The Fellow should demonstrate an executive presence and strong emotional intelligence, with an ability to lead sensitive discussions around race and equity, advocate for stated preferences and viewpoints, and bring along stakeholders who are unfamiliar with or not yet appreciative of how racial equity might play out within their own departments or work. Despite current support for this initiative from leadership, the Fellow must still make a “business case” for incorporating, and eventually institutionalizing, a more systematic use of a racial equity lens in standard city operations. To be successful in this role, the Fellow must be an adept facilitator, as well as a utility player who can get results without relying on a large administrative team for support.

  • Benchmarking & Research: Engage with city’s GARE cohorts to understand current needs and gaps within and between various city departments. Complete a comprehensive analysis of current policies and strategies from cities nationwide. Building on the results of the listening tour and research, work with city officials to develop an overall strategy for culture change, where City staff actively apply principles of racial equity to all internal and external policies, practices, and decisions.
  • Integrating the GARE Racial Equity Framework into City systems: Develop a plan for integrating the GARE comprehensive framework for evaluating current city policies, programs and investments in partnership with the GARE working group and key city staff, guided by the priorities established in the Racial Equity Action Plan(s). Develop a protocol to flag opportunities to implement pilot projects that work to reform policies, programs or investment strategies and identify teams that could apply the racial equity tool. Identify a strategy to address invisible, informal systems that contribute to racial inequity within city systems and practices.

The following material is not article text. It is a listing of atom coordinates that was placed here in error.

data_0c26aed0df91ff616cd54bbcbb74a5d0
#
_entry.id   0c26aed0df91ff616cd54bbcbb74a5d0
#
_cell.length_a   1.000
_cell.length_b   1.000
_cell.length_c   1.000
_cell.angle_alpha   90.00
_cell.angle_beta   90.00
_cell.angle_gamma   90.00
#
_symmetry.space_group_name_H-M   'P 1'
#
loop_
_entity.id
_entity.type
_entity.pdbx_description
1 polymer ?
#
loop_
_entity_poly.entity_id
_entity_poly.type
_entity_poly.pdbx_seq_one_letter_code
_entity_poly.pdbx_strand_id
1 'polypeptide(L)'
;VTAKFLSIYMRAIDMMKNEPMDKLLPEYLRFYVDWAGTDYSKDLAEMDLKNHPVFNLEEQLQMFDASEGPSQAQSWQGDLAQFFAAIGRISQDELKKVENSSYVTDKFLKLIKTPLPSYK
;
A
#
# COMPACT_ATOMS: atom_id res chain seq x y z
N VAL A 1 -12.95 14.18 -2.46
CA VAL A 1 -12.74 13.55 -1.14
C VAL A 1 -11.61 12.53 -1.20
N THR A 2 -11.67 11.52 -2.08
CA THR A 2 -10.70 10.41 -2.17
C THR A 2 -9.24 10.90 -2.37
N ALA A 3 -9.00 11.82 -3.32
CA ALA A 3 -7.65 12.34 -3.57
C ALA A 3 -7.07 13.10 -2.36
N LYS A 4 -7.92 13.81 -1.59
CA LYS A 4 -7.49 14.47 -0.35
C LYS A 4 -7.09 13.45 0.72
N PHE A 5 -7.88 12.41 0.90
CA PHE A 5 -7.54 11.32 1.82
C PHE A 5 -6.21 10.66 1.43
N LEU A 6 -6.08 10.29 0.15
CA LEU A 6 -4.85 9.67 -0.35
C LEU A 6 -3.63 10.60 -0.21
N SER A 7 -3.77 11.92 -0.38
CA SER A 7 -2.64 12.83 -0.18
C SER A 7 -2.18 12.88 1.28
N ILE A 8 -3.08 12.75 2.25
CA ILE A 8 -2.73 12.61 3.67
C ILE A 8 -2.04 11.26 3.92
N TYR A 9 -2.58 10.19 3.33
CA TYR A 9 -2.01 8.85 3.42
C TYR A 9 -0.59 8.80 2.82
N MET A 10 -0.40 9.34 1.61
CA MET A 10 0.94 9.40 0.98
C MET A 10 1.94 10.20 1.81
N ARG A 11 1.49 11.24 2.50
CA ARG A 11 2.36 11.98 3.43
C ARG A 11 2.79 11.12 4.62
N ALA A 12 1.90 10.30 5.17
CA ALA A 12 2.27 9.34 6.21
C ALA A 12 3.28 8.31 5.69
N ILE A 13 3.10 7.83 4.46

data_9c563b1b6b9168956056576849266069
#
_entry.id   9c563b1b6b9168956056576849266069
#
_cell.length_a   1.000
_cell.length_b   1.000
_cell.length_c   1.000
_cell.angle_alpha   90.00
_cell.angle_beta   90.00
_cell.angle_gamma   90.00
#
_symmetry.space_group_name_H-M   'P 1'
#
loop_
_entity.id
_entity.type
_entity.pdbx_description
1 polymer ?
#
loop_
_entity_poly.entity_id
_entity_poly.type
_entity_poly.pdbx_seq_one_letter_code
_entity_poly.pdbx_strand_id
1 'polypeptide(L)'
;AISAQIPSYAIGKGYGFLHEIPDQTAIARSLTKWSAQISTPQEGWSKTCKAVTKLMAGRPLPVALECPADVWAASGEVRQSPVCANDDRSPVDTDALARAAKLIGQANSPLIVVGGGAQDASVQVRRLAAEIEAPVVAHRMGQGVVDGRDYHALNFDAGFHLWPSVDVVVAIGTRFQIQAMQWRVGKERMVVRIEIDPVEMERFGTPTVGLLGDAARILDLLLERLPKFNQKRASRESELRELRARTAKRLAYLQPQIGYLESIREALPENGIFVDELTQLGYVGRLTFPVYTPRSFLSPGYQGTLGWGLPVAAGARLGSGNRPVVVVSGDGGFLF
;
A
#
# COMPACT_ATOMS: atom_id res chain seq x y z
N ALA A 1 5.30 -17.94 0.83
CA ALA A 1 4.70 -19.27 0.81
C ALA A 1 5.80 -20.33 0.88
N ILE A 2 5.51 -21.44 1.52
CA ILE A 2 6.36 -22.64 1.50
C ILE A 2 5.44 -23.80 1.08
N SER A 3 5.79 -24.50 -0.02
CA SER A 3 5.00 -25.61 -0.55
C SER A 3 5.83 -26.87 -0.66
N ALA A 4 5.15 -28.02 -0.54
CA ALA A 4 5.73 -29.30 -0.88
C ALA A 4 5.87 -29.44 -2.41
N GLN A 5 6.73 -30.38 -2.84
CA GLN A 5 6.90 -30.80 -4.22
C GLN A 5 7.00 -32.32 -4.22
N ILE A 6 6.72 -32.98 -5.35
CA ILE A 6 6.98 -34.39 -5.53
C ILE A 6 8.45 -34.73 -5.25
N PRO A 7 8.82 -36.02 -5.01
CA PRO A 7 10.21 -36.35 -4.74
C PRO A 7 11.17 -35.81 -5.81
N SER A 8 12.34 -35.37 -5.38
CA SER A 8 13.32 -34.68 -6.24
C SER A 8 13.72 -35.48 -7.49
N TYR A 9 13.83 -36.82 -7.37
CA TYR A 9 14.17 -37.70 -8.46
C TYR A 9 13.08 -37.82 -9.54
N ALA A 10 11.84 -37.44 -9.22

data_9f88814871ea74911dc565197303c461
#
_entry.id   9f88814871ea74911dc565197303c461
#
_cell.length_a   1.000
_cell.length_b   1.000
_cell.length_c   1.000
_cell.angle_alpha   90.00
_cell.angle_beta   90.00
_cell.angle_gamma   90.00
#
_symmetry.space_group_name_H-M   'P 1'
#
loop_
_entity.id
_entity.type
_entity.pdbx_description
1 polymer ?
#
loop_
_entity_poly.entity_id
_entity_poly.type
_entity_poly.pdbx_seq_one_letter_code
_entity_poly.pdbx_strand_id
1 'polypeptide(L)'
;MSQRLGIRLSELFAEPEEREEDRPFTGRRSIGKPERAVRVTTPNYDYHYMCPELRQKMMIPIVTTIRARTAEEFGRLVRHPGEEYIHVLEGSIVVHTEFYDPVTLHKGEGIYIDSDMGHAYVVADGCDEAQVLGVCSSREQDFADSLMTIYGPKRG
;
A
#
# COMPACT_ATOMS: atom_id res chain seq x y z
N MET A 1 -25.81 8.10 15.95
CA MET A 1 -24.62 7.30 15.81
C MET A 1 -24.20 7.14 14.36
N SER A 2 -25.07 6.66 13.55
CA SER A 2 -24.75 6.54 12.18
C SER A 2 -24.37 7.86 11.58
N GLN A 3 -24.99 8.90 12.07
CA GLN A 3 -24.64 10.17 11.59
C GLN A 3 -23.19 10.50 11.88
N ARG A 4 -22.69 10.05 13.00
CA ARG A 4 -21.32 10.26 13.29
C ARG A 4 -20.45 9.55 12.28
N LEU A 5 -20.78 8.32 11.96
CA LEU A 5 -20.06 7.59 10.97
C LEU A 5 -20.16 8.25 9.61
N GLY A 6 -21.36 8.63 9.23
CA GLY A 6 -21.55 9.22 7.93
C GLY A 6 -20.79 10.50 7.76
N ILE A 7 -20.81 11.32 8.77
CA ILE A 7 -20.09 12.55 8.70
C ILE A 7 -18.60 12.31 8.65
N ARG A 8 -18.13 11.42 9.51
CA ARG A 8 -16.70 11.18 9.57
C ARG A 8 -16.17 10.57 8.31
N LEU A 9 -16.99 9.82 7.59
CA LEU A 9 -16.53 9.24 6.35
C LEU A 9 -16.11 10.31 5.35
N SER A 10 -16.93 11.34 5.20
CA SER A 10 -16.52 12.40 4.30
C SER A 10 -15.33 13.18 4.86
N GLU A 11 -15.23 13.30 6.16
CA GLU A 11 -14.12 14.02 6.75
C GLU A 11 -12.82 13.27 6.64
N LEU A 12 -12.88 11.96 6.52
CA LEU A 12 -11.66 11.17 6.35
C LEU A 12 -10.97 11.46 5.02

• Stakeholder Engagement: Build relationships with and maintain engagement with stakeholders across city departments. Communicate the value derived from approaching their work with a racial equity lens in order to win and maintain support for the movement towards systems change. Balance between stakeholders who want efforts to move forward more quickly, and those who might hesitate or require more education and outreach.
  • Implement recommendations: Create guidance for a set of recommendations and resources needed for implementation, and develop options for a long-term vision for Race and Equity work in the City of San José. Possibility for short-term implementation and testing of some recommendations, but emphasis on long-term sustainable outcomes. Think through a mechanism to track and monitor the work occurring in departments, policies, or programs, and identify ways to measure impact.


  • Dave Sykes, City Manager, San José City Manager’s Office
  • Zulma Maciel, Director, San José Office of Immigrant Affairs


  • At least 15 years of professional experience in a relevant field, particularly with a strong background in diversity, equity & inclusion (DEI) and change management.
  • Superior critical thinking and analytical skills.
  • Ability to synthesize complex information into clear and concise recommendations.
  • Ability to relate to a wide variety of diverse audiences with strong emotional intelligence and empathy.
  • Excellent stakeholder engagement skills and the ability to use facilitative leadership techniques to coordinate stakeholder activities.
  • Self-motivated, goal-oriented, entrepreneurial leader who can also be an independent worker.
  • Persistent in obtaining information and creatively resourceful in identifying solutions to complex problems.
  • Ability to create direction and movement within potentially ambiguous
  • Exceptional written and verbal communication skills with an ease in public presentations.
  • Understands the need for solutions to support all people in a community regardless of race, religion, gender, immigration status, or ethnicity.